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East End Eats: Kumiso Is a Little Gem

Mon, 08/28/2023 - 13:43
Peking duck, Buffalo K.F.C. cauliflower, and chicken katsu buns are among the many small, tasty, and affordable offerings at Kumiso.
Laura Donnelly

A tiny little jewel box of a restaurant opened three weeks ago in an alleyway in East Hampton Village. I knew nothing about this place, but suddenly was hearing good things. Kumiso is its name, and it is based on the many izakayas found in Tokyo.

In anticipation of witnessing a historic event on television Thursday evening (the mugshot of prisoner number PO1135809), we popped in to Kumiso at 5 sharp, just when it opened.

The restaurant is in a space previously occupied by two small galleries. As you enter the bar area, there are a few tables with bentwood chairs. Turn to the right and there is another tiny dining room with an open kitchen surrounded by dark green tiles and other colorful blue, green, and brown patterned tiles. When I spied a huge Danny Lawless mural on the wall and read the menu, I realized this is a Sen/K Pasa situation. Lucky East Hampton Village!

We began our meal with baby corn "cornlettes" that had been tempura-battered and fried, served with a matcha (green tea powder) ranch dressing. They were delicious crunchy little bites. We also tried the crispy rice, rectangles topped with cubed hamachi (yellowtail) and a honey miso glaze. These are reminiscent of the crunchy rice tuna served at Sen in Sag Harbor. They were chewy, crunchy, sweet from the sauce, and topped with cilantro microgreens adding a nice pungent note. Our third appetizer was steamed chicken lemongrass gyoza with a great sauce that we couldn't quite identify. Our waitress, Lori, kindly reported back to us that it was composed of sweet ponzu, tamari, and lime, lemon, and orange juices with a touch of sugar and cornstarch.

We then tried the three buns on the menu, Peking duck, K.F.C. Buffalo cauliflower, and chicken katsu. The Peking duck was excellent: shredded moist duck meat with hoisin sauce, and julienned scallions, carrots, and cucumber. The K.F.C. cauliflower was a floret of cauliflower tempura doused with just the right amount of hot sauce, some julienned pickled carrots, and cilantro microgreens.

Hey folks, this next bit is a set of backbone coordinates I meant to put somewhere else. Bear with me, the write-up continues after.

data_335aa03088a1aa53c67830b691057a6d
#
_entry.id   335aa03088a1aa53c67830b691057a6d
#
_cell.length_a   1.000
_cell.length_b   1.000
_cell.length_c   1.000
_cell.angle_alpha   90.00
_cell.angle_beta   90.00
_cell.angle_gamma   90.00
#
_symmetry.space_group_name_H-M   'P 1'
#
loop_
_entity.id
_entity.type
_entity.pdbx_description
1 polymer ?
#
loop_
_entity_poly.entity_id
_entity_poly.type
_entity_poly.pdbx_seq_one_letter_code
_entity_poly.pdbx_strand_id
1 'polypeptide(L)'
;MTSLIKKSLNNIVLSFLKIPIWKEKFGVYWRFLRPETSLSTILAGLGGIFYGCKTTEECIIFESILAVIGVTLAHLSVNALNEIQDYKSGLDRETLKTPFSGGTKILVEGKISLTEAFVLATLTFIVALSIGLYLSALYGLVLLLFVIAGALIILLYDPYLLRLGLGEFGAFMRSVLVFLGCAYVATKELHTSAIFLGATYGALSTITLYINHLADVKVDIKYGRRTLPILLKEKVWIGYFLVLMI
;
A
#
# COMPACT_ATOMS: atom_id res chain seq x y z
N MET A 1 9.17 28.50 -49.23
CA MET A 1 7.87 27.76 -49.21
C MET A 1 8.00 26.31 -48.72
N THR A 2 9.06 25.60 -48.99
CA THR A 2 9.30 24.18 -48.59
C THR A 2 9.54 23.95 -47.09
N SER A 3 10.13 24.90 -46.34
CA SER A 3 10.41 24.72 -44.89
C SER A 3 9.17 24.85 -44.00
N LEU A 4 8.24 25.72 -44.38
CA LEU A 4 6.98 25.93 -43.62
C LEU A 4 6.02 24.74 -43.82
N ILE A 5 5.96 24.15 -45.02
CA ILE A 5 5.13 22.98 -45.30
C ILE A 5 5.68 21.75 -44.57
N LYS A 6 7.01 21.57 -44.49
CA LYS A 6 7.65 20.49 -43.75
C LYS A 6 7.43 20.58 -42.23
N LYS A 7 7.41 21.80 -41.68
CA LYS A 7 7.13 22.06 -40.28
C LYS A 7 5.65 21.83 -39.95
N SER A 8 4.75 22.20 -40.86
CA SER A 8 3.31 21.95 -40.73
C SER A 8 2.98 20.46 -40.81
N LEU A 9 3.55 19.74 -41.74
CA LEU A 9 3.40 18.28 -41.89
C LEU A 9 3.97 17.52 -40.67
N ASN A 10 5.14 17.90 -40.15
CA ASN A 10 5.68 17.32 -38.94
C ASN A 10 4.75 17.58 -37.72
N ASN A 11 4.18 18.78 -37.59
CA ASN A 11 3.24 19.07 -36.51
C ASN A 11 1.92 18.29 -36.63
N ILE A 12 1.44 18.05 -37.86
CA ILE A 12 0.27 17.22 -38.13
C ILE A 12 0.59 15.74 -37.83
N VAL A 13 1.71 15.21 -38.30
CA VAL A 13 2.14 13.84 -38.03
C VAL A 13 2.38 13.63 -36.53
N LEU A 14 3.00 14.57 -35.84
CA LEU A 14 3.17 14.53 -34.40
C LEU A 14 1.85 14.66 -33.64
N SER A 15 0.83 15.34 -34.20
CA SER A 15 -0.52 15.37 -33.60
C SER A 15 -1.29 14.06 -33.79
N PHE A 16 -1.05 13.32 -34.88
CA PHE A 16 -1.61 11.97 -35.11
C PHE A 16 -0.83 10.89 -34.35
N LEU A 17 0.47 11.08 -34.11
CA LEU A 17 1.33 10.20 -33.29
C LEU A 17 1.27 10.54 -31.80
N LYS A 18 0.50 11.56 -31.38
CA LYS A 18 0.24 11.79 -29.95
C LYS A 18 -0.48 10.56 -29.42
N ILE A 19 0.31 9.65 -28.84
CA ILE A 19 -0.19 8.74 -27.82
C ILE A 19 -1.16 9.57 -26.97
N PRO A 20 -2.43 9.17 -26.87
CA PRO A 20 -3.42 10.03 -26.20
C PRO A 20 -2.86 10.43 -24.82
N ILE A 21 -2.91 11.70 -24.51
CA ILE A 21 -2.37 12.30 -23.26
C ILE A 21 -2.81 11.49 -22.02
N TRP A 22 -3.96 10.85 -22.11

The chicken katsu was another winner, a little square of panko-bread-crumb-coated chicken topped with a bit of slaw, Kewpie Japanese mayo, and perhaps some of the traditional tonkatsu sauce, a thick, salty-sweet condiment. We also sampled two salads, two sushi rolls, chicken ramen, and a "kimcheese" grilled sandwich. The salads were very good, one was a mixture of seaweeds, salty and sesame-oil-flavored, with some beautiful butter lettuce lining the bowl. The chicory carrot salad was huge and refreshing. It was mostly Little Gem lettuce along with strips of radicchio and shredded carrots in a ginger sesame dressing.

One of the rolls we tried was beets with whipped feta tofu and pistachios. Sounds weird but it was delicious, sweet beets with salty feta and crunchy pistachio bits. The other roll, Super Mario, was hamachi with edamame, quinoa crunch, and jicama. Again, a quirky funny combination that worked very well.     

The only dish that didn't elicit raves was the chili chook ramen. Chook is Australian slang for hen. It was good but not great and didn't have much chicken for such a big bowl. It had plenty of noodles and bean sprouts, some fresh sweet corn kernels, microgreens, and a dollop of chili paste on top, perhaps gochujang or kanzuri or doubanjiang; the possibilities are endless. The kimcheese grilled cheese sandwich was mighty fine, just slightly tangy and spicy from the kimchi with gooey melted cheese. We couldn't finish the sandwich or the ramen and the generous chicory salad so they were packed up to take home.

Prices at Kumiso are very reasonable. Most offerings are small, making for a wider variety of things to try, which we very much appreciated and enjoyed. Snacks and sharing dishes are $9 to $23, buns are $6 to $8, salads are $9 to $21, ramen is $23 to $34, kids menu offerings are $8 to $15, and mochi ice creams are $3. Our waitress, Lori, was great, knowledgeable, and friendly.

We passed on the dessert offerings -- mochi ice creams in chocolate, lychee, matcha, and coconut flavors -- because we were in a hurry to get home to watch history in the making. Mochi are little rice dough buns, sticky, stretchy, and chewy. They are often filled with savory or sweet bean paste called daifuku. They are an acquired taste and mouthfeel and I am a huge fan.

We learned an interesting tidbit about Kumiso on our visit. Firstly, Kumiso is a made-up word. Secondly, back in May, this tiny restaurant was meant to be a chicken rotisserie joint but PSEG informed the owners right before opening that the gas-use permit had expired in the 1990s. Yikes! With a quick pivot of concept and menu, they managed to open a few weeks ago using electricity only. Apparently, the muralist will be making a return visit to add some Japanese images to all the cute chickens already adorning the wall.

There aren't many affordable, fun, and creative places to eat in East Hampton so it is very likely that Kumiso will be a big hit for locals and vacationers alike.

Ouen shite imasu, Kumiso!

37 Newtown Lane
East Hampton
Mondays and Thursday, 5-9 p.m.
Friday through Sunday, 5-10 p.m.

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